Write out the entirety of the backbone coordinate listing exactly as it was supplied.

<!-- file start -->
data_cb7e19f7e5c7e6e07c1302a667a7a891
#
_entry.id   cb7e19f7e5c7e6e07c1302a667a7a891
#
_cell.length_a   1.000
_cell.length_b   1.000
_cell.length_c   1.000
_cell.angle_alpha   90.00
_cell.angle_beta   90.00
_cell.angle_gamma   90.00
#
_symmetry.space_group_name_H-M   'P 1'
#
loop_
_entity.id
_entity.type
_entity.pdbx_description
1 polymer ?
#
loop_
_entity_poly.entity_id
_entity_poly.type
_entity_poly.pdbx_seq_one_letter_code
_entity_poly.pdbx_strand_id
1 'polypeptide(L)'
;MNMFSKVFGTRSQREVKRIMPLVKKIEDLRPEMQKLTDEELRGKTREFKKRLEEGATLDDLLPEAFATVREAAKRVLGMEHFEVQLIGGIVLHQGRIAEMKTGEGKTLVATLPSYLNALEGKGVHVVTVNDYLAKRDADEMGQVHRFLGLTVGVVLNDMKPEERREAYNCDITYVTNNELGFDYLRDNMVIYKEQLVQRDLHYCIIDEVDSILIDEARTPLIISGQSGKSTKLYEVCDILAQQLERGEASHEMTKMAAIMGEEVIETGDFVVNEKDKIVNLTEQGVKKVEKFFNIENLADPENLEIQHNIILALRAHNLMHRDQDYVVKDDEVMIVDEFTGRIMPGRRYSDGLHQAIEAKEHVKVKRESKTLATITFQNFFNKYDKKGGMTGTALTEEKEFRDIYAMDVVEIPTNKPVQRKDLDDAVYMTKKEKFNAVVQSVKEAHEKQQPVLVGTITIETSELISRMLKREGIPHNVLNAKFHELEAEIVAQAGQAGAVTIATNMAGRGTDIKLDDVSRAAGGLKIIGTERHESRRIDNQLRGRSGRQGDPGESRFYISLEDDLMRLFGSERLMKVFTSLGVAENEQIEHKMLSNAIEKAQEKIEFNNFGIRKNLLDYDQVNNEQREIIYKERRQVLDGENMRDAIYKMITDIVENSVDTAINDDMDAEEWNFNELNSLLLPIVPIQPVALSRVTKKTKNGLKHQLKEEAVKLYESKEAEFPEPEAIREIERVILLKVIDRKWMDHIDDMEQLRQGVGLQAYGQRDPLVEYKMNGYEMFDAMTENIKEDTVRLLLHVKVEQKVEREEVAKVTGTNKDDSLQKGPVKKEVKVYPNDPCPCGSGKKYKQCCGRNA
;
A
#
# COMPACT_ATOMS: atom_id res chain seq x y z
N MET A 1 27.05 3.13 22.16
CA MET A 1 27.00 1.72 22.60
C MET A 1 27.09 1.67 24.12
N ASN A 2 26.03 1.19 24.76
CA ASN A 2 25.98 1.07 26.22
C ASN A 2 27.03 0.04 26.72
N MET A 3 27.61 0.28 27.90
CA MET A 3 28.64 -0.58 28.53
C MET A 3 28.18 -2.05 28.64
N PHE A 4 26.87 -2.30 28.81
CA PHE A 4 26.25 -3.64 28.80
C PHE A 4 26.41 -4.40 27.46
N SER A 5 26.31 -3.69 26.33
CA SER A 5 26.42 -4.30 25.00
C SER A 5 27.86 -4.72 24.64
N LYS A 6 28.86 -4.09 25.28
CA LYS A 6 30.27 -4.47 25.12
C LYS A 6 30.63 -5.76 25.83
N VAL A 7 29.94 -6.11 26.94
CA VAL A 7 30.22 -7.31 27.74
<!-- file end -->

data_cb7e19f7e5c7e6e07c1302a667a7a891
#
_entry.id   cb7e19f7e5c7e6e07c1302a667a7a891
#
_cell.length_a   1.000
_cell.length_b   1.000
_cell.length_c   1.000
_cell.angle_alpha   90.00
_cell.angle_beta   90.00
_cell.angle_gamma   90.00
#
_symmetry.space_group_name_H-M   'P 1'
#
loop_
_entity.id
_entity.type
_entity.pdbx_description
1 polymer ?
#
loop_
_entity_poly.entity_id
_entity_poly.type
_entity_poly.pdbx_seq_one_letter_code
_entity_poly.pdbx_strand_id
1 'polypeptide(L)'
;MNMFSKVFGTRSQREVKRIMPLVKKIEDLRPEMQKLTDEELRGKTREFKKRLEEGATLDDLLPEAFATVREAAKRVLGMEHFEVQLIGGIVLHQGRIAEMKTGEGKTLVATLPSYLNALEGKGVHVVTVNDYLAKRDADEMGQVHRFLGLTVGVVLNDMKPEERREAYNCDITYVTNNELGFDYLRDNMVIYKEQLVQRDLHYCIIDEVDSILIDEARTPLIISGQSGKSTKLYEVCDILAQQLERGEASHEMTKMAAIMGEEVIETGDFVVNEKDKIVNLTEQGVKKVEKFFNIENLADPENLEIQHNIILALRAHNLMHRDQDYVVKDDEVMIVDEFTGRIMPGRRYSDGLHQAIEAKEHVKVKRESKTLATITFQNFFNKYDKKGGMTGTALTEEKEFRDIYAMDVVEIPTNKPVQRKDLDDAVYMTKKEKFNAVVQSVKEAHEKQQPVLVGTITIETSELISRMLKREGIPHNVLNAKFHELEAEIVAQAGQAGAVTIATNMAGRGTDIKLDDVSRAAGGLKIIGTERHESRRIDNQLRGRSGRQGDPGESRFYISLEDDLMRLFGSERLMKVFTSLGVAENEQIEHKMLSNAIEKAQEKIEFNNFGIRKNLLDYDQVNNEQREIIYKERRQVLDGENMRDAIYKMITDIVENSVDTAINDDMDAEEWNFNELNSLLLPIVPIQPVALSRVTKKTKNGLKHQLKEEAVKLYESKEAEFPEPEAIREIERVILLKVIDRKWMDHIDDMEQLRQGVGLQAYGQRDPLVEYKMNGYEMFDAMTENIKEDTVRLLLHVKVEQKVEREEVAKVTGTNKDDSLQKGPVKKEVKVYPNDPCPCGSGKKYKQCCGRNA
;
A
#
# COMPACT_ATOMS: atom_id res chain seq x y z
N MET A 1 27.05 3.13 22.16
CA MET A 1 27.00 1.72 22.60
C MET A 1 27.09 1.67 24.12
N ASN A 2 26.03 1.19 24.76
CA ASN A 2 25.98 1.07 26.22
C ASN A 2 27.03 0.04 26.72
N MET A 3 27.61 0.28 27.90
CA MET A 3 28.64 -0.58 28.53
C MET A 3 28.18 -2.05 28.64
N PHE A 4 26.87 -2.30 28.81
CA PHE A 4 26.25 -3.64 28.80
C PHE A 4 26.41 -4.40 27.46
N SER A 5 26.31 -3.69 26.33
CA SER A 5 26.42 -4.30 25.00
C SER A 5 27.86 -4.72 24.64
N LYS A 6 28.86 -4.09 25.28
CA LYS A 6 30.27 -4.47 25.12
C LYS A 6 30.63 -5.76 25.83
N VAL A 7 29.94 -6.11 26.94
CA VAL A 7 30.22 -7.31 27.74